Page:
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US History Position Paper on 19th century women in great plains

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Introduction

Iris Smith AP US B Position Paper Did Nineteenth-Century Women of the West Fail to Overcome the Hardships of Living on the Great Plains? The nineteenth century saw a massive urbanization but also a large migration westward. With the development of the railroad and new technology many men went westward for new opportunity. Once the US was discovered coast to coast people began to migrate to the Great Plains. At first single men searching for a profit moved. Decades later, they moved with their wives. Women faced new, difficult challenges radically different from the east and many historians argue two opposite views over women; one is that they could not overcome their hardships while the second view is that they could. Professor of history Christine Stansell argues that women of the Great Plains did not overcome their hardships and instead "endured lonely lives and loveless marriages." ...read more.

Middle

Professor of history Glenda Riley believes the opposite and argues that women endured these hardships and created "rich and varied social lives through thee development of strong support lines." According to her women had to deal with three types of challenges: political, natural, and personal. Water was scarce, fire was a great danger, winters were freezing, summers were burning, insects were killer, and houses offered poor protection. Politically, they had to deal with Bleeding Kansas, men went to war and left their families alone, economic unrest, movement of ex-slaves into the area, and the fight for women's rights created a "long series of political upheavals." Personally there was racism, few friends, demanding husbands, divorce grew, and many just left. Women endured these pains and constantly reminded their husbands that they had better opportunity here. ...read more.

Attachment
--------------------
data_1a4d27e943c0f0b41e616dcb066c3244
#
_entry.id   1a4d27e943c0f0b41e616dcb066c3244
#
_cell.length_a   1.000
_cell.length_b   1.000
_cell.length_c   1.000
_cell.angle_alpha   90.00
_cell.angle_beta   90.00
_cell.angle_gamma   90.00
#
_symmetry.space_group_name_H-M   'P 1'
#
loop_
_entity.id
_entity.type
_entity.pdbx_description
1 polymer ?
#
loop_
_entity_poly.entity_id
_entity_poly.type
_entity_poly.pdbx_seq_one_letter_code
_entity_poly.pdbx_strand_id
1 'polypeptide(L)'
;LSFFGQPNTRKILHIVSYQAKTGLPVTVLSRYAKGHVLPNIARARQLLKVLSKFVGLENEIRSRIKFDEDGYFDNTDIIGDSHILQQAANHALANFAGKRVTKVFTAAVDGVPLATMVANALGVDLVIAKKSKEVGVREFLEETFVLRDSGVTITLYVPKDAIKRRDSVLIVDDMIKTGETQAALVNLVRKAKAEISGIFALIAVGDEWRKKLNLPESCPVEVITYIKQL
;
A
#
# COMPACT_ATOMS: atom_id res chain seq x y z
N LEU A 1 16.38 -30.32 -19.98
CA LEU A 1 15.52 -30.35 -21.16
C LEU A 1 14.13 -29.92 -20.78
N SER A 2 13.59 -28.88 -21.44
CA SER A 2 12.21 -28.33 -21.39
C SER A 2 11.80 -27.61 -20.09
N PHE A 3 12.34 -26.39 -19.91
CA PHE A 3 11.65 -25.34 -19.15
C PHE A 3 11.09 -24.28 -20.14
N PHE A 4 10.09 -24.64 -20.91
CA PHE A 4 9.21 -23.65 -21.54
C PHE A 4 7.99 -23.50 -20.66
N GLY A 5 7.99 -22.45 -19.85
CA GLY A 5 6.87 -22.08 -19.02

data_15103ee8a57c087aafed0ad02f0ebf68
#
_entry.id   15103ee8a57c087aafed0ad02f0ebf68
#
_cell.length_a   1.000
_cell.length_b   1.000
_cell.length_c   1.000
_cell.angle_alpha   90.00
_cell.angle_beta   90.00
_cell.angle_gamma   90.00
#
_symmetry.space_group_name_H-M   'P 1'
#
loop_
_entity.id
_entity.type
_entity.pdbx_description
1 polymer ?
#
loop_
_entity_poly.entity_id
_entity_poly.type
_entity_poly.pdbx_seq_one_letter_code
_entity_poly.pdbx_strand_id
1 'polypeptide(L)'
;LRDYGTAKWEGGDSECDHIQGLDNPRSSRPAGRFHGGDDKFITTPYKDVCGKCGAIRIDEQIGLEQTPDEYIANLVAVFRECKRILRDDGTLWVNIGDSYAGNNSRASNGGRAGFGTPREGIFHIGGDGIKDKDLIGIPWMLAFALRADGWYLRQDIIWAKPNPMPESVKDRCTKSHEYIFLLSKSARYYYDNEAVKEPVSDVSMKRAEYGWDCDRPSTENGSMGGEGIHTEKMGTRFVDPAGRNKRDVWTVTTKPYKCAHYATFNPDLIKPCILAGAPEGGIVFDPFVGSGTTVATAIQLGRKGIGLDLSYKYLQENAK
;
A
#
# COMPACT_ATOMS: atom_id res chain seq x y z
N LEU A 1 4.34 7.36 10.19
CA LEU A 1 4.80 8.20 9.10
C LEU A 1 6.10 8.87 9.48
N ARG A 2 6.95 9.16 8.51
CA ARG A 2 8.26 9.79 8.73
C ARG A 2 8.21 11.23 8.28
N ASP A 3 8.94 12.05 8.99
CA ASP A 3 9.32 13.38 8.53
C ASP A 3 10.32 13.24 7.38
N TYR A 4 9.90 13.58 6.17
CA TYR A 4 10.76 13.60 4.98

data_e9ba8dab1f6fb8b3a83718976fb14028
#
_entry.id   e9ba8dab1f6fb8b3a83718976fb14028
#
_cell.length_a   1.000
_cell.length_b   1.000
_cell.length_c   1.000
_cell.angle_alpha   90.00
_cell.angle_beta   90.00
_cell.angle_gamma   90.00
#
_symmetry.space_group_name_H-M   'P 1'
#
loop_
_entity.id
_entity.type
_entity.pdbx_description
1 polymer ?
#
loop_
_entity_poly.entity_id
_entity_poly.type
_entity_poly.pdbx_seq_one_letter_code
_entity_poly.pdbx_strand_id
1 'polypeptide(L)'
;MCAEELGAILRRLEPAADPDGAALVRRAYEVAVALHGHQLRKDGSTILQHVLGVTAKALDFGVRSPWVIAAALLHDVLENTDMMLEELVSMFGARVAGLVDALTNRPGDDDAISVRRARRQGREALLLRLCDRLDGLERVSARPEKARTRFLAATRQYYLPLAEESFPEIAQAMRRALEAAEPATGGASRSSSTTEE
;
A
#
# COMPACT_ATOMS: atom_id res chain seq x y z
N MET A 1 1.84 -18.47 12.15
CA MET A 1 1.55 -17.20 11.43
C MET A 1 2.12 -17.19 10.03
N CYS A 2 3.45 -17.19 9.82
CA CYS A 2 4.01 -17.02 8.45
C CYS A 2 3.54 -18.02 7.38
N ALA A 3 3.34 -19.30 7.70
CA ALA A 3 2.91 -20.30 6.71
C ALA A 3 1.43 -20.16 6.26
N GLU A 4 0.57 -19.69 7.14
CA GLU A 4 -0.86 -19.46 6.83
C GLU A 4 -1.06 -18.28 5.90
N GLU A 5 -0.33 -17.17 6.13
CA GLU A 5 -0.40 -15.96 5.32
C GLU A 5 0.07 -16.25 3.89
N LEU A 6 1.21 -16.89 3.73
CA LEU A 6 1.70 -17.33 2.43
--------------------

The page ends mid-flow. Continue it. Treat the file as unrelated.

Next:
Conclusion

These were really difficult times and women were expected to complete the traditional role of a homemaker and work as a farmhand. It was tough and the closest neighbors were miles and miles away. I agree with Riley more though but mainly for one reason. All women got the vote on 1920 but Wyoming had given them the vote about 50 years earlier in 1869. Its obvious men saw that they were important and necessary so women received equal rights decades before the nineteenth amendment. It's true when Stansell states that it was a "men's sphere" but it was like that everywhere in the U.S. and since women got the vote in the west before they did in the east it makes sense that they were important to the community. They were important to the advancement if the west and they did endure these hardships. There was more divorce but more families moved to the plains and technology and opportunity made it easier for these women. ...read more.

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